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Vitamin A Status in Critically Ill Children With Sepsis and Its Association With Illness Severity

The safety and scientific validity of this study is the responsibility of the study sponsor and investigators. Listing a study does not mean it has been evaluated by the U.S. Federal Government. Know the risks and potential benefits of clinical studies and talk to your health care provider before participating. Read our disclaimer for details. Identifier: NCT03598127
Recruitment Status : Recruiting
First Posted : July 26, 2018
Last Update Posted : April 8, 2021
Information provided by (Responsible Party):
Yi Ji, West China Hospital

Brief Summary:
The primary purpose of this study is to assess the status of vitamin A in critically ill children with sepsis and its association with the ill severity. The second purpose is to evaluate the performance of three tools in predicting mortality in our population which are used for measuring the illness severity in pediatric intensive care units.

Condition or disease

Detailed Description:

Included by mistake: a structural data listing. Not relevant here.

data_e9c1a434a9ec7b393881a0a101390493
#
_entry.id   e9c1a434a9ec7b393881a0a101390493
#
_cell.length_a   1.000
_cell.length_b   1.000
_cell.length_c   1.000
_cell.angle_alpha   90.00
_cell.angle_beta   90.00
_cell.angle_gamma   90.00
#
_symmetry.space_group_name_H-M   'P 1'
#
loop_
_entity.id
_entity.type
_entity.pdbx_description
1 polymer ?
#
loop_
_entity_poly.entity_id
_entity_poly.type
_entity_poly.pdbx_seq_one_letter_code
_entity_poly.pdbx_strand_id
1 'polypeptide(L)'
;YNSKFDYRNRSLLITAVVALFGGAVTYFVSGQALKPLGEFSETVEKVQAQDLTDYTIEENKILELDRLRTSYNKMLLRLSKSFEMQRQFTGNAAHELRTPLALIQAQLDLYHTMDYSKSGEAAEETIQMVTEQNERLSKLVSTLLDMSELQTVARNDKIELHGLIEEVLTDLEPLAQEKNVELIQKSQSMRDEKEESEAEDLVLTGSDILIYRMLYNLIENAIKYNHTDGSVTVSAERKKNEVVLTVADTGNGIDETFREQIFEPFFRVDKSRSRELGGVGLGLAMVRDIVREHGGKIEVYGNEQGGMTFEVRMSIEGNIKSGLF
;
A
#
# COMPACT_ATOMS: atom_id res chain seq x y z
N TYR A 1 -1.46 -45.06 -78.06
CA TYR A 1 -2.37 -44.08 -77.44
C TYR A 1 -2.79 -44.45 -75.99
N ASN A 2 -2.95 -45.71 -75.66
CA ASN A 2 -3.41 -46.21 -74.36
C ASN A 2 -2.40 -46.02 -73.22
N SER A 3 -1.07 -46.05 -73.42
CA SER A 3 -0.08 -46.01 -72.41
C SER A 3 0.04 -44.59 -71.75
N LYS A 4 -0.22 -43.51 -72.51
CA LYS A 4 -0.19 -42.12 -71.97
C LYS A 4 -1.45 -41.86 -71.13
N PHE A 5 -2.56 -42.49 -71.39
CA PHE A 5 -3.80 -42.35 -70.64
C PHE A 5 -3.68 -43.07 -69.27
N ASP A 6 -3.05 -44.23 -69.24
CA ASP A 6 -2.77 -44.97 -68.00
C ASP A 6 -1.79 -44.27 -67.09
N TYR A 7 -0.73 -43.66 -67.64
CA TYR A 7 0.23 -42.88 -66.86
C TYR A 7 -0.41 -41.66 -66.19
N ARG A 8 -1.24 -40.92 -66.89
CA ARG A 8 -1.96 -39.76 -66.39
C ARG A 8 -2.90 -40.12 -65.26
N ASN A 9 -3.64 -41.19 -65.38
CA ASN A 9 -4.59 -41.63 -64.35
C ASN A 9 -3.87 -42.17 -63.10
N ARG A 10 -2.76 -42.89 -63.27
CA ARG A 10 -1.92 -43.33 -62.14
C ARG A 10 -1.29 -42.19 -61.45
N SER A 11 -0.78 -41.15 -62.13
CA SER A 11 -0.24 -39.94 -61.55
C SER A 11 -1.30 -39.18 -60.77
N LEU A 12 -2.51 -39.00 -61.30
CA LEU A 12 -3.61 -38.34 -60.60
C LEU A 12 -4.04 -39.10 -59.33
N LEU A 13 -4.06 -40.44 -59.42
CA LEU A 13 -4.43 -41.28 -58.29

Sepsis is a worldwide health problem, resulting in million of deaths each year. Sepsis caused by infectious diseases is also a common cause of death in children, and infectious diseases account for more than 50% of the deaths. The prevalence of sepsis and severe sepsis in children steadily rose in past decade. Although tremendous resources and efforts were consumed for the disease, the mechanism of sepsis is still unknown. However, sepsis 3.0 recommended that sepsis should be defined as life-threatening organ dysfunction caused by a dysregulated host response to infection. Study found that sepsis is characterized by a hyperinflammatory immune response in early phase and suppression of immune system in the later phase of sepsis. There are 10% of the deaths in the early phase due to overwhelming inflammation presenting with fever, shock, and multiorgan failure, while 30% of deaths caused by superinfection occur in the later phase.

Vitamin A, one of lipid soluble vitamins, plays an important role in immune system. Vitamin A deficiency increases the risk of infection, and vitamin A deficiency is highly prevalent among children, especially in developing country. Vitamin A is essential for T cells differentiation, induced regulatory T cells (iTregs) and Th17 cells balance, and orchestrating immune responses, etc, which contribute to the immune response in patients with sepsis.Our previous studies revealed that vitamin A deficiency presented in children with enterovirus 71 (EV71) infection was associated with reduced immunity and more severe illness.So we hypothesize that vitamin A or vitamin A deficiency may play an essential role in sepsis. However, data on status of vitamin A or prevalence of vitamin A deficiency in children with sepsis is limited.We conduct a study to to assess the status of vitamin A in critically ill children with sepsis and its association with the illness severity.